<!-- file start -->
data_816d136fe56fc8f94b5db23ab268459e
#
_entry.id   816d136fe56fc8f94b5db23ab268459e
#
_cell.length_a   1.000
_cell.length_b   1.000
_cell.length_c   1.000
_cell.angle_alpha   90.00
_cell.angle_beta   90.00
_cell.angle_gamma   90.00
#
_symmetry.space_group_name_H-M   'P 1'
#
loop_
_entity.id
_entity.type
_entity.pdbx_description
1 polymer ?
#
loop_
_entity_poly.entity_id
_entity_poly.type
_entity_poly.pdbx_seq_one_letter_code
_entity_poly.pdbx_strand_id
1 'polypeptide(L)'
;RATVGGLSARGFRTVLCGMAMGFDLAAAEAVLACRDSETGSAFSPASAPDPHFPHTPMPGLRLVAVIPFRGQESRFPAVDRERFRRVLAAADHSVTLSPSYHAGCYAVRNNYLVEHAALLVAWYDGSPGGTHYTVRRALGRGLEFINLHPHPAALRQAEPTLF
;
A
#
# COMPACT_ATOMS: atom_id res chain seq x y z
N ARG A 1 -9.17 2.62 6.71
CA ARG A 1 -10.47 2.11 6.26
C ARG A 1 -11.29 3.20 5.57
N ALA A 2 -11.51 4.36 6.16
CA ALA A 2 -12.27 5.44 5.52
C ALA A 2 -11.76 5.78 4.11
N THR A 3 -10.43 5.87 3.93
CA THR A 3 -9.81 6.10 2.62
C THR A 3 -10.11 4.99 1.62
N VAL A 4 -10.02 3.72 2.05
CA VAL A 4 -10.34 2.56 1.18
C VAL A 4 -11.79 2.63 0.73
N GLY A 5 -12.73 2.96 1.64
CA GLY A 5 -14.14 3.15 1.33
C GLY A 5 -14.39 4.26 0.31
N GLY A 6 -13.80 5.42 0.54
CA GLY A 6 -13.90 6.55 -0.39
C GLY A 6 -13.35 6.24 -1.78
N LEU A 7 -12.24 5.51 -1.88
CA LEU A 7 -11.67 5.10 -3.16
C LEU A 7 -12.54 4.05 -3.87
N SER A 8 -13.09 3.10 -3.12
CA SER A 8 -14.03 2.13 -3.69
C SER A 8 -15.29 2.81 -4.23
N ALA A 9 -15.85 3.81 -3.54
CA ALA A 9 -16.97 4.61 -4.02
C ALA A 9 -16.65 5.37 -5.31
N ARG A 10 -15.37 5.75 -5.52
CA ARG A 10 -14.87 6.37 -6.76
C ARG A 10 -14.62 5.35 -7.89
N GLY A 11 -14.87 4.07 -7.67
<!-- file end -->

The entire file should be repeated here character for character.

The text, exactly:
data_816d136fe56fc8f94b5db23ab268459e
#
_entry.id   816d136fe56fc8f94b5db23ab268459e
#
_cell.length_a   1.000
_cell.length_b   1.000
_cell.length_c   1.000
_cell.angle_alpha   90.00
_cell.angle_beta   90.00
_cell.angle_gamma   90.00
#
_symmetry.space_group_name_H-M   'P 1'
#
loop_
_entity.id
_entity.type
_entity.pdbx_description
1 polymer ?
#
loop_
_entity_poly.entity_id
_entity_poly.type
_entity_poly.pdbx_seq_one_letter_code
_entity_poly.pdbx_strand_id
1 'polypeptide(L)'
;RATVGGLSARGFRTVLCGMAMGFDLAAAEAVLACRDSETGSAFSPASAPDPHFPHTPMPGLRLVAVIPFRGQESRFPAVDRERFRRVLAAADHSVTLSPSYHAGCYAVRNNYLVEHAALLVAWYDGSPGGTHYTVRRALGRGLEFINLHPHPAALRQAEPTLF
;
A
#
# COMPACT_ATOMS: atom_id res chain seq x y z
N ARG A 1 -9.17 2.62 6.71
CA ARG A 1 -10.47 2.11 6.26
C ARG A 1 -11.29 3.20 5.57
N ALA A 2 -11.51 4.36 6.16
CA ALA A 2 -12.27 5.44 5.52
C ALA A 2 -11.76 5.78 4.11
N THR A 3 -10.43 5.87 3.93
CA THR A 3 -9.81 6.10 2.62
C THR A 3 -10.11 4.99 1.62
N VAL A 4 -10.02 3.72 2.05
CA VAL A 4 -10.34 2.56 1.18
C VAL A 4 -11.79 2.63 0.73
N GLY A 5 -12.73 2.96 1.64
CA GLY A 5 -14.14 3.15 1.33
C GLY A 5 -14.39 4.26 0.31
N GLY A 6 -13.80 5.42 0.54
CA GLY A 6 -13.90 6.55 -0.39
C GLY A 6 -13.35 6.24 -1.78
N LEU A 7 -12.24 5.51 -1.88
CA LEU A 7 -11.67 5.10 -3.16
C LEU A 7 -12.54 4.05 -3.87
N SER A 8 -13.09 3.10 -3.12
CA SER A 8 -14.03 2.13 -3.69
C SER A 8 -15.29 2.81 -4.23
N ALA A 9 -15.85 3.81 -3.54
CA ALA A 9 -16.97 4.61 -4.02
C ALA A 9 -16.65 5.37 -5.31
N ARG A 10 -15.37 5.75 -5.52
CA ARG A 10 -14.87 6.37 -6.76
C ARG A 10 -14.62 5.35 -7.89
N GLY A 11 -14.87 4.07 -7.67